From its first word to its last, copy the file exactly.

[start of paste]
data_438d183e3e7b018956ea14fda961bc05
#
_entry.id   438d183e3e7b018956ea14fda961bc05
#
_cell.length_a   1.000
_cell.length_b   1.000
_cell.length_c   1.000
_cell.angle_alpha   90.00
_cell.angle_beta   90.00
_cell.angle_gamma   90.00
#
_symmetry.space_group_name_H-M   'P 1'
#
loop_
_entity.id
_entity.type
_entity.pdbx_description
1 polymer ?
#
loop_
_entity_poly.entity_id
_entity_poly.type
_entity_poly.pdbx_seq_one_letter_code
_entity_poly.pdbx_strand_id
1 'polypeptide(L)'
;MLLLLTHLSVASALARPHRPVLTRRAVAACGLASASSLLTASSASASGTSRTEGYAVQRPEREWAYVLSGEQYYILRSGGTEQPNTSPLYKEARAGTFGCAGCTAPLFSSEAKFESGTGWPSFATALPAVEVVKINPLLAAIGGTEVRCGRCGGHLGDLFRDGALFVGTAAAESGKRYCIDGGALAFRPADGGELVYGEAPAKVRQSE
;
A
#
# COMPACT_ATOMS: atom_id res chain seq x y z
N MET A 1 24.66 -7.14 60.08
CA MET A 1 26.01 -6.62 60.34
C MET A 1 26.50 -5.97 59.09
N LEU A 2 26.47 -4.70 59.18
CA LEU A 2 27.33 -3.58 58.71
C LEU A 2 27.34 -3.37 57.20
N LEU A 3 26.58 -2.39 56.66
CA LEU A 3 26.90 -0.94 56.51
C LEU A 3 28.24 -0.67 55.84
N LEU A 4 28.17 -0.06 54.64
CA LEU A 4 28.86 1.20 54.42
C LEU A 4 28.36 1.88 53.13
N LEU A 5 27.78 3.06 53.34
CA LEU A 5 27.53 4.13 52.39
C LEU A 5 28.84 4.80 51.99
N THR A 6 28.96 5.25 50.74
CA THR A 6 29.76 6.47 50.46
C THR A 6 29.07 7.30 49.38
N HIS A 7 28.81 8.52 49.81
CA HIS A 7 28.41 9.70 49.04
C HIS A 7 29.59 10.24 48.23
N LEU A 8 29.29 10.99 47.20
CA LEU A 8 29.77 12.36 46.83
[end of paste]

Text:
data_438d183e3e7b018956ea14fda961bc05
#
_entry.id   438d183e3e7b018956ea14fda961bc05
#
_cell.length_a   1.000
_cell.length_b   1.000
_cell.length_c   1.000
_cell.angle_alpha   90.00
_cell.angle_beta   90.00
_cell.angle_gamma   90.00
#
_symmetry.space_group_name_H-M   'P 1'
#
loop_
_entity.id
_entity.type
_entity.pdbx_description
1 polymer ?
#
loop_
_entity_poly.entity_id
_entity_poly.type
_entity_poly.pdbx_seq_one_letter_code
_entity_poly.pdbx_strand_id
1 'polypeptide(L)'
;MLLLLTHLSVASALARPHRPVLTRRAVAACGLASASSLLTASSASASGTSRTEGYAVQRPEREWAYVLSGEQYYILRSGGTEQPNTSPLYKEARAGTFGCAGCTAPLFSSEAKFESGTGWPSFATALPAVEVVKINPLLAAIGGTEVRCGRCGGHLGDLFRDGALFVGTAAAESGKRYCIDGGALAFRPADGGELVYGEAPAKVRQSE
;
A
#
# COMPACT_ATOMS: atom_id res chain seq x y z
N MET A 1 24.66 -7.14 60.08
CA MET A 1 26.01 -6.62 60.34
C MET A 1 26.50 -5.97 59.09
N LEU A 2 26.47 -4.70 59.18
CA LEU A 2 27.33 -3.58 58.71
C LEU A 2 27.34 -3.37 57.20
N LEU A 3 26.58 -2.39 56.66
CA LEU A 3 26.90 -0.94 56.51
C LEU A 3 28.24 -0.67 55.84
N LEU A 4 28.17 -0.06 54.64
CA LEU A 4 28.86 1.20 54.42
C LEU A 4 28.36 1.88 53.13
N LEU A 5 27.78 3.06 53.34
CA LEU A 5 27.53 4.13 52.39
C LEU A 5 28.84 4.80 51.99
N THR A 6 28.96 5.25 50.74
CA THR A 6 29.76 6.47 50.46
C THR A 6 29.07 7.30 49.38
N HIS A 7 28.81 8.52 49.81
CA HIS A 7 28.41 9.70 49.04
C HIS A 7 29.59 10.24 48.23
N LEU A 8 29.29 10.99 47.20
CA LEU A 8 29.77 12.36 46.83